GMX, a decentralized exchange, fell victim to a recent exploit. According to reports, a price manipulation attack on the decentralized exchange (DEX) GMX allowed an exploiter to steal $565,000 from the Avalanche (AVAX)/USD market.
The attack, which affected GLP token holders who contributed liquidity to GMX in the form of AVAX (the Avalanche token), is believed to have been carried out by an anonymous exploiter who profited from GMX’s “minimum spread” and “zero price effect” characteristics.
GMX confirmed the exploit on Sunday
In a Sunday post on Twitter, the DEX acknowledged the price manipulation exploit but said that despite setting a $2 million cap on long holdings and a $1 million cap on short positions, the AVAX/USD market will continue to be active.
Joshua Lim, the head of derivatives at Genesis Trading, was one of the first to examine the exploit. He claimed that the perpetrator “successfully extracted profits from the DEX’s AVAX/USD market by starting large positions at 0 slippages” before transporting the AVAX/USD to centralized exchanges at a marginally higher price.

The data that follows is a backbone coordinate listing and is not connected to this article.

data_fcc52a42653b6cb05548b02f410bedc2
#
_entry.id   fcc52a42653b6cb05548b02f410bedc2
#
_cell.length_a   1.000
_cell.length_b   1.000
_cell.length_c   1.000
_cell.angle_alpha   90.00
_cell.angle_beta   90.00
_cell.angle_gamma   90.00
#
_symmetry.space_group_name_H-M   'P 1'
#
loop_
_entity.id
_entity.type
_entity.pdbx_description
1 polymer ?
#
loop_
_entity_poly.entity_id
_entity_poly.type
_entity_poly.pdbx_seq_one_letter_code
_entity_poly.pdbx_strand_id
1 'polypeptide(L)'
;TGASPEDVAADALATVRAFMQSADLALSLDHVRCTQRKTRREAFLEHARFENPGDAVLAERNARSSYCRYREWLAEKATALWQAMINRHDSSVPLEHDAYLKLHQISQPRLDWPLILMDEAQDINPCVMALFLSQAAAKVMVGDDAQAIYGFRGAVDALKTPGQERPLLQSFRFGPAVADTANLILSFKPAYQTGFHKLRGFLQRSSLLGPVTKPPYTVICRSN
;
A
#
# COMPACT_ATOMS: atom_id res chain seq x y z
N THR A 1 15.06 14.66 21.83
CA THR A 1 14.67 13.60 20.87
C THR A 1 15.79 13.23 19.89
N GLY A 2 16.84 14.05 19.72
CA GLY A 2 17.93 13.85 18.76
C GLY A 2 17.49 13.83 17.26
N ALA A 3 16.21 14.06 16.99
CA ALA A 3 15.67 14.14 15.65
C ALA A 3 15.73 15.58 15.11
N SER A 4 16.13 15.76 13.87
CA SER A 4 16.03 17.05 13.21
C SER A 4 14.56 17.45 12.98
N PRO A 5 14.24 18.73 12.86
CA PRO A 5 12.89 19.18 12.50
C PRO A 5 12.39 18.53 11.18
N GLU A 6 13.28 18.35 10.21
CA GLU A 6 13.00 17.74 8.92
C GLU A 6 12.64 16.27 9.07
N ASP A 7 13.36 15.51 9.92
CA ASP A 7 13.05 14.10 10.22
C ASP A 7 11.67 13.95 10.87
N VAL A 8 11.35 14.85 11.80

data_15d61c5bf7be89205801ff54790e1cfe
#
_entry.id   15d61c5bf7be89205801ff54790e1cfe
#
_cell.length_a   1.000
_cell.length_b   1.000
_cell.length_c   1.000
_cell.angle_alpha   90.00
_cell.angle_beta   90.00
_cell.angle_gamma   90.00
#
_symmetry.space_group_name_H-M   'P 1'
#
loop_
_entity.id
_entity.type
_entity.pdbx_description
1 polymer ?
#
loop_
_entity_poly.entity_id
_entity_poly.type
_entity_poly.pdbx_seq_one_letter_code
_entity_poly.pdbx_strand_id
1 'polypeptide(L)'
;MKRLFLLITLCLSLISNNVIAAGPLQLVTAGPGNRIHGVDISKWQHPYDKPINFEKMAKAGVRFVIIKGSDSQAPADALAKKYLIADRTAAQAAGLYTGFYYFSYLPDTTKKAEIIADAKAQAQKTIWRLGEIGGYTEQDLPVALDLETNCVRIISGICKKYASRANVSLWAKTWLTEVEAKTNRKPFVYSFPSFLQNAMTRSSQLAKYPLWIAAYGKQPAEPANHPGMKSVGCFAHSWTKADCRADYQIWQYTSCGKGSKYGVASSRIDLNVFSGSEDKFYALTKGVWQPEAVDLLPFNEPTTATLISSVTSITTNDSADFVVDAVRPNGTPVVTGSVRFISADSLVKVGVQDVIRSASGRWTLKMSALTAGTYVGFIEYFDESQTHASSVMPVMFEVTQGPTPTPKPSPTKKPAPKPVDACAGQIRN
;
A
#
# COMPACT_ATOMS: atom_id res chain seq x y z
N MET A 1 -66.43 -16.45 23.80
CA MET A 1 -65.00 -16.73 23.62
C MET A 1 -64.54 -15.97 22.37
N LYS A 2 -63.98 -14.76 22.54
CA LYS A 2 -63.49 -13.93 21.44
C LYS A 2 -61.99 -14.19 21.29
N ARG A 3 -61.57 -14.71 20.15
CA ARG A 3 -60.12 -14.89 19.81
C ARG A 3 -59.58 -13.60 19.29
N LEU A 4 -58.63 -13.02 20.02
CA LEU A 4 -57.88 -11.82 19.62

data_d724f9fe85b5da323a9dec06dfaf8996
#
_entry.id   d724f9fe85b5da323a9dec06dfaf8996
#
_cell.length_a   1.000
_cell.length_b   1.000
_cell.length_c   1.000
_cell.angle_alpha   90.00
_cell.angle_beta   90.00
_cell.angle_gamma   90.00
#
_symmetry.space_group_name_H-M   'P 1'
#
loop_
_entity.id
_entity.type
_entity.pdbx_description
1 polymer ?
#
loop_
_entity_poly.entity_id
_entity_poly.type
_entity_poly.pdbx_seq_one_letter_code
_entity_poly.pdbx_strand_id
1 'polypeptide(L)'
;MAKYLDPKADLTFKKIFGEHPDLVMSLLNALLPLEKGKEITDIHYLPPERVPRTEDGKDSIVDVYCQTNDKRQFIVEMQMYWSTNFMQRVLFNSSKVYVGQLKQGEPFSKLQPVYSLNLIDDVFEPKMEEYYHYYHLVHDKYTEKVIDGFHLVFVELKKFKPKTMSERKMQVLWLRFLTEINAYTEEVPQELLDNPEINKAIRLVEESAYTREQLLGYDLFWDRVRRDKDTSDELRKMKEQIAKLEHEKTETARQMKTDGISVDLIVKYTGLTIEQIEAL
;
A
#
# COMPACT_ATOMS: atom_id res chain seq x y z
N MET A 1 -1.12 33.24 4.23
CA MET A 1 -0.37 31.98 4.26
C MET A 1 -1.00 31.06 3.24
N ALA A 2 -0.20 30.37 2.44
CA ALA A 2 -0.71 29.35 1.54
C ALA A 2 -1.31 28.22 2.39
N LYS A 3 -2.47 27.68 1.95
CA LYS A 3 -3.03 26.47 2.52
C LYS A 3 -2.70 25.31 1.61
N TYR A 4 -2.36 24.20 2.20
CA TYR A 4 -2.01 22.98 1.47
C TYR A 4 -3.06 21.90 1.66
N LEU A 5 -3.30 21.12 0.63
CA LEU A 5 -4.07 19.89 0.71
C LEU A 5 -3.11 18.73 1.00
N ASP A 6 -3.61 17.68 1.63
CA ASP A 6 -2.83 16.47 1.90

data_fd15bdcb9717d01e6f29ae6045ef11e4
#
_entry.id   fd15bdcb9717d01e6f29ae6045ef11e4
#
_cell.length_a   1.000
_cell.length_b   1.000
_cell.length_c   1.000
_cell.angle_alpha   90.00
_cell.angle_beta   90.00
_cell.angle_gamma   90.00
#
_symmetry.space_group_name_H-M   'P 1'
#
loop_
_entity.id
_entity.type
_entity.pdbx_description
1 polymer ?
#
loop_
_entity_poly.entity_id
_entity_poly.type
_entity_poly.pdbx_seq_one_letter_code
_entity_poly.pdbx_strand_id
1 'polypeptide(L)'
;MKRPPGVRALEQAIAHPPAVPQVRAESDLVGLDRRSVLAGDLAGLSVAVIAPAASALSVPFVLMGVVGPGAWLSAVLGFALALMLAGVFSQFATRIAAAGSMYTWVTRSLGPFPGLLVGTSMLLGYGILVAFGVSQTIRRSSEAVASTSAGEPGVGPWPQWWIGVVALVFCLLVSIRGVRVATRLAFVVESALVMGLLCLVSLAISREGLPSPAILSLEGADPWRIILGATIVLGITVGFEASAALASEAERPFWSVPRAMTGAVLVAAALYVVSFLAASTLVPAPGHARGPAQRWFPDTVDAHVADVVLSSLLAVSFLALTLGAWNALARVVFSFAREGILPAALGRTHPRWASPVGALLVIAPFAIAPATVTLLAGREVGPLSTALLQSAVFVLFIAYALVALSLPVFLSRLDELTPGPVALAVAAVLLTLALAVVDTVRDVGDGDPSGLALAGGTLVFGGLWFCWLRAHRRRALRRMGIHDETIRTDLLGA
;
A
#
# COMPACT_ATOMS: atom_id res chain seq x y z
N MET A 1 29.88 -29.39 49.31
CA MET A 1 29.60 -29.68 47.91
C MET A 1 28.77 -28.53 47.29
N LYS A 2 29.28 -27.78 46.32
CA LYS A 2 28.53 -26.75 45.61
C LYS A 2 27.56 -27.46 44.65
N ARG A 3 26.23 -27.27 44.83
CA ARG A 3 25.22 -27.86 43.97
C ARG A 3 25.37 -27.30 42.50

The first cycle of this exploit method, according to Lim, began at 1:15 AM UTC on Sunday and was repeated five times. Approximately $4 to $5 million worth of AVAX were moved during each cycle, and the exploiter profited by about $565,000 after paying spreads to market participants on other exchanges.
While GMX quickly limited short and long open interest for AVAX/USD to safeguard the DEX from further manipulation, Lim stated that GMX may have to do away with its “zero price effect” feature despite having signed up a lot of users thus far.
A trader with the correct approach might wipe out GLP token holders, according to Taureau, the founder of layer-2 DEX ZigZag, who expressed worry about the long-term viability of GMX’s exchange platform in a video chat on September 2.
In other events, a hacker was able to steal 200 WETH from the Ethereum PoW chain thanks to a replay attack on Omni bridge. Security company BlockSec discovered a replay attack on the Ethereum PoW chain on September 18.
Through the Omni bridge, the attacker sent 200 WETH from the Ethereum PoS chain. According to reports, the transaction was duplicated on the Ethereum PoW chain.